The Rise of Cloud Computing
The rise of cloud computing is shifting the center of gravity. It is changing the nature of competition within the computer industry. Technological developments have up until this moment pushed computing power away from central hubs: first from mainframes to minicomputers, and then to PCs and laptops. Now a combination of cheaper and more powerful processors, and ever faster and more ever present networks, is pushing power back to the center in some respects, and even further away in others. The cloud's data centers are, in effect, outsized public mainframes that users do not have to keep up, or update.
Cloud Computing is making it cheaper and cheaper to use new technology and not spend a lot of money just to set it up.
Cloud computing is about offering infrastructure as a service instead of as an in house server or big desktop.
Cloud Computing is about using an application over the web. No longer having to install and update the software on your server, computer or laptop.
Cloud Computing is about no longer buying more and more space for your server, or computer, because all the data lives in the cloud instead of on your computer or server.
Cloud Computing is about not caring what operating system that YOU ARE running on your computer, as long as you have a browser, you can use it.
Okay WHAT is Cloud Computing?
First the term "Cloud" is a figure of speech for the internet. It was inspired by the cloud picture or symbol that is often used to represent the internet in diagrams.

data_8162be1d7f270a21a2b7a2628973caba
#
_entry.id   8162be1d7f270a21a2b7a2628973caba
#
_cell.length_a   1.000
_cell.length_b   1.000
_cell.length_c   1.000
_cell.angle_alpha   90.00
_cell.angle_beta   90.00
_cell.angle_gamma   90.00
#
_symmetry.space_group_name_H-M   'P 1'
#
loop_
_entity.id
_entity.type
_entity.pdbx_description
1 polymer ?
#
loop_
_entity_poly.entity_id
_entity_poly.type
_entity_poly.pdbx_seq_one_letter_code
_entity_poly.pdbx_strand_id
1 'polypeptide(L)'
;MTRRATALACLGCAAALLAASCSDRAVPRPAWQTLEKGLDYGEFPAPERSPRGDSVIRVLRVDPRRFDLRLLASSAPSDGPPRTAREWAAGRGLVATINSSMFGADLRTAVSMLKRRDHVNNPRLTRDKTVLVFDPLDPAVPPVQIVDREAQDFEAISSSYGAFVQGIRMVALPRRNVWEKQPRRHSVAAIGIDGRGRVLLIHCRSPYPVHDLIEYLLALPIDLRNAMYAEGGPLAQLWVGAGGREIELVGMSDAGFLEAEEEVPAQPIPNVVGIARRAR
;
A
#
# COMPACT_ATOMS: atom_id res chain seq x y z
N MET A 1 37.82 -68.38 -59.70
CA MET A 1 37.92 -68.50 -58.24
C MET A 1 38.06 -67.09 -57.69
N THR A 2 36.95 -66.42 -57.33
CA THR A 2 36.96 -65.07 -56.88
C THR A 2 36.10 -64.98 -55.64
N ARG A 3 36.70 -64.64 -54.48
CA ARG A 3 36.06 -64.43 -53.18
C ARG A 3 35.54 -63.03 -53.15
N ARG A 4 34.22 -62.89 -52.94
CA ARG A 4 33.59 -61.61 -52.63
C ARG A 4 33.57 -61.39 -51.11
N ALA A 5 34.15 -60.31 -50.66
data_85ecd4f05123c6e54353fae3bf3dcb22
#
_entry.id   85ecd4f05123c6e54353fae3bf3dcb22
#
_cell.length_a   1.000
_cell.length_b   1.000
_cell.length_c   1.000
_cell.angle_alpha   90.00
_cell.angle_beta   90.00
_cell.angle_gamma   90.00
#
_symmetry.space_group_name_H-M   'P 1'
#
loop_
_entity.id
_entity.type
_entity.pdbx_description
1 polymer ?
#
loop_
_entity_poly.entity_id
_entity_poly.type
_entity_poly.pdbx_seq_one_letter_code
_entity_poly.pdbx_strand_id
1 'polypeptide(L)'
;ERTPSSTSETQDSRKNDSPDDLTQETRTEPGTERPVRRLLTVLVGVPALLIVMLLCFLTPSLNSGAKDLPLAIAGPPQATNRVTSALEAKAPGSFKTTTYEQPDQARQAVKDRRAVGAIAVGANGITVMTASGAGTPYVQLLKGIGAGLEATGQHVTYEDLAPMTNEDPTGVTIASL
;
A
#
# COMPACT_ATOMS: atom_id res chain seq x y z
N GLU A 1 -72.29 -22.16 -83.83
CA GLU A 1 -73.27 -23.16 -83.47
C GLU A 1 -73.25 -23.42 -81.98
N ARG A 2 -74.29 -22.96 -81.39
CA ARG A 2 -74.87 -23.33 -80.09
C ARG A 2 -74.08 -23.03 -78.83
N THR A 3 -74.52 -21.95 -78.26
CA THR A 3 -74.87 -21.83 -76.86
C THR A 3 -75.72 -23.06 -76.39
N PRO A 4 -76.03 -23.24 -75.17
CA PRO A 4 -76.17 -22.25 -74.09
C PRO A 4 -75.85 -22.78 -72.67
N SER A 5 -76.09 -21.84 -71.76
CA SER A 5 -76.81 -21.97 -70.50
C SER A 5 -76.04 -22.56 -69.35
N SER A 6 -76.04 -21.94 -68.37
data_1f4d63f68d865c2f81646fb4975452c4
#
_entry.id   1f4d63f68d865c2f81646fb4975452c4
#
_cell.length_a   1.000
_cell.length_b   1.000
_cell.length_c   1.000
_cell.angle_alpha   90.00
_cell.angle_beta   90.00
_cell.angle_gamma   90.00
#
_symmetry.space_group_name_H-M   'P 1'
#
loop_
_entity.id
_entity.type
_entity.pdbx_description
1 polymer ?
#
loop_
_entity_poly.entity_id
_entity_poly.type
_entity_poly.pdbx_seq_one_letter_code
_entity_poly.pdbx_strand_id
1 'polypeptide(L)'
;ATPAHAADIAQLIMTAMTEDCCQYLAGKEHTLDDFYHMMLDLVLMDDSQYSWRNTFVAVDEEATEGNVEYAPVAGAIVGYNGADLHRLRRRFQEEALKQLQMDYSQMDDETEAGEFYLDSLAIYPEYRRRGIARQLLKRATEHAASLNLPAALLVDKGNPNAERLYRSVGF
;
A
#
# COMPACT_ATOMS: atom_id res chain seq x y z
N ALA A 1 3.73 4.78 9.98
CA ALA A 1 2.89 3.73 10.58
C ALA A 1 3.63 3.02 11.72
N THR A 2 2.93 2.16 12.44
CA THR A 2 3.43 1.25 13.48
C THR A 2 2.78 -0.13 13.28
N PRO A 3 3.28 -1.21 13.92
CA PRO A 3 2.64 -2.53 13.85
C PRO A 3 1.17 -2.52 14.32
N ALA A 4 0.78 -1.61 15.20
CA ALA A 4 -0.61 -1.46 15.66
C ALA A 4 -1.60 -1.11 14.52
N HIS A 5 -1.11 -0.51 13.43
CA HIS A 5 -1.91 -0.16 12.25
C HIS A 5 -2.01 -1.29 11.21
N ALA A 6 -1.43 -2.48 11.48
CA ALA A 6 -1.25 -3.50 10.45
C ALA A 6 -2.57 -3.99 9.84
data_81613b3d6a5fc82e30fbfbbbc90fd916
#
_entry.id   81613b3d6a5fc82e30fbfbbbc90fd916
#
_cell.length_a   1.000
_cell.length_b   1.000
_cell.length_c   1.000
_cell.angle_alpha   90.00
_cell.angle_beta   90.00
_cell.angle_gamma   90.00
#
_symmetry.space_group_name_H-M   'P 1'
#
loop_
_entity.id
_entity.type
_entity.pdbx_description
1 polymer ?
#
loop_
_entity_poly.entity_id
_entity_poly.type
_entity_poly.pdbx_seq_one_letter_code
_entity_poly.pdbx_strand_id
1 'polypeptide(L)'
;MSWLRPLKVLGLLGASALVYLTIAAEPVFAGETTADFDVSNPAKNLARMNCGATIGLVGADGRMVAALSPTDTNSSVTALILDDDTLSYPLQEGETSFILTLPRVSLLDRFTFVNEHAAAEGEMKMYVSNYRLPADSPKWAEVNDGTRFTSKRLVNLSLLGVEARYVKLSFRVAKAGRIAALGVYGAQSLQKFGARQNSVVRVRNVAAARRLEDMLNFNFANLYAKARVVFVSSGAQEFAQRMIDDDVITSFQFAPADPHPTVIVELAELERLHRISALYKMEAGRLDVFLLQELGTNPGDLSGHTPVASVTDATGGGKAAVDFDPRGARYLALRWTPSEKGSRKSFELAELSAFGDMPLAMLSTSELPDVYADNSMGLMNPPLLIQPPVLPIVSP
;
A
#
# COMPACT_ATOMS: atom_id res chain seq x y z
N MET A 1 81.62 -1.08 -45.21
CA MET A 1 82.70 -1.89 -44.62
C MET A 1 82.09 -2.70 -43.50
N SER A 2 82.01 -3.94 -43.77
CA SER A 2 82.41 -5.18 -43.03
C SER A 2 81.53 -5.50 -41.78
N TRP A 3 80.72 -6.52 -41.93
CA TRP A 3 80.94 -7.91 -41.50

Wikipedia explains cloud computing as an "internet based development and use of computer technology. Because the technology comes from the internet it was given the name 'Cloud'. In concept, it is a paradigm shift whereby details are abstracted from the users who no longer need knowledge of, expertise in, or control over the technology infrastructure that supports them, because everything is done in the cloud (internet). It typically involves the provision of dynamically scaleable and often virtualized resources as a service over the Internet. "
In general, cloud computing customers do not own the physical infrastructure; instead they are renting usage from a third-party provider. They avoid spending money on the hardware and software purchases. They use the resources as a service and pay only for resources that they use.
Web-based e-mail, Salesforce, E-Bay, Facebook and MySpace and online games are all examples of what are increasingly called cloud services, and are accessible through browsers, smart-phones or other devices.
Do I Need It?
Cloud computing offers significant benefits to any company, although it is an unbelievable dream come true for smaller and midsize companies. Now instead of making do with a small under-resourced IT staff trying to imitatate the productivity of a billion-dollar company, smaller and midsize companies can now access enterprise-class solutions with limited up-front costs and easy scalability. Today, the cloud makes leading-edge technology available to everyone, for pennies on the dollar, including consumers.
Compare a typical Exchange Server $3,000-$6,000 -- offering perhaps 500MB of email storage per user -- to Web-based email services that offer up to 7GB of storage. Free. (Google's corporate version offers 25GB per user for $50 a year.
Compare enterprise content-management systems with easier-to-use and more-flexible cloud-based publishing/sharing systems like Blogger, Flickr, and Facebook. They're free, too.
Where do I get it?
Look for providers who deliver adequate security and support -- and be willing to pay for it when appropriate. Do not under-estimate network bandwidth expenses. Being around for the long haul is important too, because there seems little doubt that over the long term cloud computing will supply more and more companies' technology needs.
 - The Economist - "Clash of the Clouds" - Diagram showing overview of cloud computing, created by Sam Johnston - Wikipedia Definition of Cloud Computing